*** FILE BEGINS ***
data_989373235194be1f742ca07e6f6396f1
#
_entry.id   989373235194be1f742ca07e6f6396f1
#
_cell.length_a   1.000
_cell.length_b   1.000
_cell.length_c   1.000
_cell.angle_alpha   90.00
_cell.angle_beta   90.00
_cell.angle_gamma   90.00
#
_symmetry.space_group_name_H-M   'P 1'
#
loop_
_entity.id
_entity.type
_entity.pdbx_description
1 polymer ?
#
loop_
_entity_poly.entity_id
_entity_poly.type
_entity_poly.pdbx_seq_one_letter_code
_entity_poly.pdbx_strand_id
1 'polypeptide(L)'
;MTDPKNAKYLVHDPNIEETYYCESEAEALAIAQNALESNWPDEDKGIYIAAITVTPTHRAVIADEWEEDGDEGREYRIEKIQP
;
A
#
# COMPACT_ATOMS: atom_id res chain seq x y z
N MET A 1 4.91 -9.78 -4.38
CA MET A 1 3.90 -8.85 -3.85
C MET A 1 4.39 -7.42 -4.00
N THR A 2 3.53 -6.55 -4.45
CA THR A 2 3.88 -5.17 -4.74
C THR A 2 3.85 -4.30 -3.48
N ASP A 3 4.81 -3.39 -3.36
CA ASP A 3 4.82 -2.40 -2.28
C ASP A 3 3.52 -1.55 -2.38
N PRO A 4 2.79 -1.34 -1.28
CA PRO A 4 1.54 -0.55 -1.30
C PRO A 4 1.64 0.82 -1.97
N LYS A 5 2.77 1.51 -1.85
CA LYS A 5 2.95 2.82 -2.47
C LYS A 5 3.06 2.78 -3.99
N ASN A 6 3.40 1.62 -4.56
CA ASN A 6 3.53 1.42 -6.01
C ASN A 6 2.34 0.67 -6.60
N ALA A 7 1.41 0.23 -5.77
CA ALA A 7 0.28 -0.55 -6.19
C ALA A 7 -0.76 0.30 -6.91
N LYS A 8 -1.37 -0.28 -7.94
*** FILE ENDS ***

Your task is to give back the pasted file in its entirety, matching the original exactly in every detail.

data_989373235194be1f742ca07e6f6396f1
#
_entry.id   989373235194be1f742ca07e6f6396f1
#
_cell.length_a   1.000
_cell.length_b   1.000
_cell.length_c   1.000
_cell.angle_alpha   90.00
_cell.angle_beta   90.00
_cell.angle_gamma   90.00
#
_symmetry.space_group_name_H-M   'P 1'
#
loop_
_entity.id
_entity.type
_entity.pdbx_description
1 polymer ?
#
loop_
_entity_poly.entity_id
_entity_poly.type
_entity_poly.pdbx_seq_one_letter_code
_entity_poly.pdbx_strand_id
1 'polypeptide(L)'
;MTDPKNAKYLVHDPNIEETYYCESEAEALAIAQNALESNWPDEDKGIYIAAITVTPTHRAVIADEWEEDGDEGREYRIEKIQP
;
A
#
# COMPACT_ATOMS: atom_id res chain seq x y z
N MET A 1 4.91 -9.78 -4.38
CA MET A 1 3.90 -8.85 -3.85
C MET A 1 4.39 -7.42 -4.00
N THR A 2 3.53 -6.55 -4.45
CA THR A 2 3.88 -5.17 -4.74
C THR A 2 3.85 -4.30 -3.48
N ASP A 3 4.81 -3.39 -3.36
CA ASP A 3 4.82 -2.40 -2.28
C ASP A 3 3.52 -1.55 -2.38
N PRO A 4 2.79 -1.34 -1.28
CA PRO A 4 1.54 -0.55 -1.30
C PRO A 4 1.64 0.82 -1.97
N LYS A 5 2.77 1.51 -1.85
CA LYS A 5 2.95 2.82 -2.47
C LYS A 5 3.06 2.78 -3.99
N ASN A 6 3.40 1.62 -4.56
CA ASN A 6 3.53 1.42 -6.01
C ASN A 6 2.34 0.67 -6.60
N ALA A 7 1.41 0.23 -5.77
CA ALA A 7 0.28 -0.55 -6.19
C ALA A 7 -0.76 0.30 -6.91
N LYS A 8 -1.37 -0.28 -7.94